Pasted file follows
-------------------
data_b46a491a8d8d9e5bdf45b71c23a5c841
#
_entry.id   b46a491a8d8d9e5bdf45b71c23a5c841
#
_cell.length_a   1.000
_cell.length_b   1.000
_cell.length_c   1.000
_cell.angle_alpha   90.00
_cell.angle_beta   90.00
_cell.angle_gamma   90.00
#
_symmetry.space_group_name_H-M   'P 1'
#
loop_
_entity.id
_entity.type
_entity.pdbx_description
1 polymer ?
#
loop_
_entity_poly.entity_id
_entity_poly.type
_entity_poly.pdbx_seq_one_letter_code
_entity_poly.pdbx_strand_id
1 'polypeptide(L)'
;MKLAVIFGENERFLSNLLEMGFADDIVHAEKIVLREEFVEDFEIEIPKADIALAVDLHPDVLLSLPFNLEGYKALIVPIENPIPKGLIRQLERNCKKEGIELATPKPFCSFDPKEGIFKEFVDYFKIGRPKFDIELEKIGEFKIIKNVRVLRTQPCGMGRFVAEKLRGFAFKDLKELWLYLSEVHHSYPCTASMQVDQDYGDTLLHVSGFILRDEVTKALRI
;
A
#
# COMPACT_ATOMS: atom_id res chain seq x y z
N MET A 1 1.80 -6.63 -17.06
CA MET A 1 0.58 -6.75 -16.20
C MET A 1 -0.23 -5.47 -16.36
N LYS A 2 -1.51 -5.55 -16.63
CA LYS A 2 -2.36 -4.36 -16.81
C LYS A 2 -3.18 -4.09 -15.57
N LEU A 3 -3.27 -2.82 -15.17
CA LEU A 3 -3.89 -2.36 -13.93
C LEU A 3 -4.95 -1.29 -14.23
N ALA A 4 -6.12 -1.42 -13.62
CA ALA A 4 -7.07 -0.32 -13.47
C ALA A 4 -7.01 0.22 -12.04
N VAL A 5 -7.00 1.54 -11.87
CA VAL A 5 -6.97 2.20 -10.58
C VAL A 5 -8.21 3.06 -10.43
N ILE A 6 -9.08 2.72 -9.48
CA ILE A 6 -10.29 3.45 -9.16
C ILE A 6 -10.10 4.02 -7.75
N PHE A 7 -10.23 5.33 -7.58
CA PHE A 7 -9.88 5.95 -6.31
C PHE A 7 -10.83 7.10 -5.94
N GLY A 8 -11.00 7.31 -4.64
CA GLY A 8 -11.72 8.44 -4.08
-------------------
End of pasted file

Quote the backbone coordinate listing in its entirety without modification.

data_b46a491a8d8d9e5bdf45b71c23a5c841
#
_entry.id   b46a491a8d8d9e5bdf45b71c23a5c841
#
_cell.length_a   1.000
_cell.length_b   1.000
_cell.length_c   1.000
_cell.angle_alpha   90.00
_cell.angle_beta   90.00
_cell.angle_gamma   90.00
#
_symmetry.space_group_name_H-M   'P 1'
#
loop_
_entity.id
_entity.type
_entity.pdbx_description
1 polymer ?
#
loop_
_entity_poly.entity_id
_entity_poly.type
_entity_poly.pdbx_seq_one_letter_code
_entity_poly.pdbx_strand_id
1 'polypeptide(L)'
;MKLAVIFGENERFLSNLLEMGFADDIVHAEKIVLREEFVEDFEIEIPKADIALAVDLHPDVLLSLPFNLEGYKALIVPIENPIPKGLIRQLERNCKKEGIELATPKPFCSFDPKEGIFKEFVDYFKIGRPKFDIELEKIGEFKIIKNVRVLRTQPCGMGRFVAEKLRGFAFKDLKELWLYLSEVHHSYPCTASMQVDQDYGDTLLHVSGFILRDEVTKALRI
;
A
#
# COMPACT_ATOMS: atom_id res chain seq x y z
N MET A 1 1.80 -6.63 -17.06
CA MET A 1 0.58 -6.75 -16.20
C MET A 1 -0.23 -5.47 -16.36
N LYS A 2 -1.51 -5.55 -16.63
CA LYS A 2 -2.36 -4.36 -16.81
C LYS A 2 -3.18 -4.09 -15.57
N LEU A 3 -3.27 -2.82 -15.17
CA LEU A 3 -3.89 -2.36 -13.93
C LEU A 3 -4.95 -1.29 -14.23
N ALA A 4 -6.12 -1.42 -13.62
CA ALA A 4 -7.07 -0.32 -13.47
C ALA A 4 -7.01 0.22 -12.04
N VAL A 5 -7.00 1.54 -11.87
CA VAL A 5 -6.97 2.20 -10.58
C VAL A 5 -8.21 3.06 -10.43
N ILE A 6 -9.08 2.72 -9.48
CA ILE A 6 -10.29 3.45 -9.16
C ILE A 6 -10.10 4.02 -7.75
N PHE A 7 -10.23 5.33 -7.58
CA PHE A 7 -9.88 5.95 -6.31
C PHE A 7 -10.83 7.10 -5.94
N GLY A 8 -11.00 7.31 -4.64
CA GLY A 8 -11.72 8.44 -4.08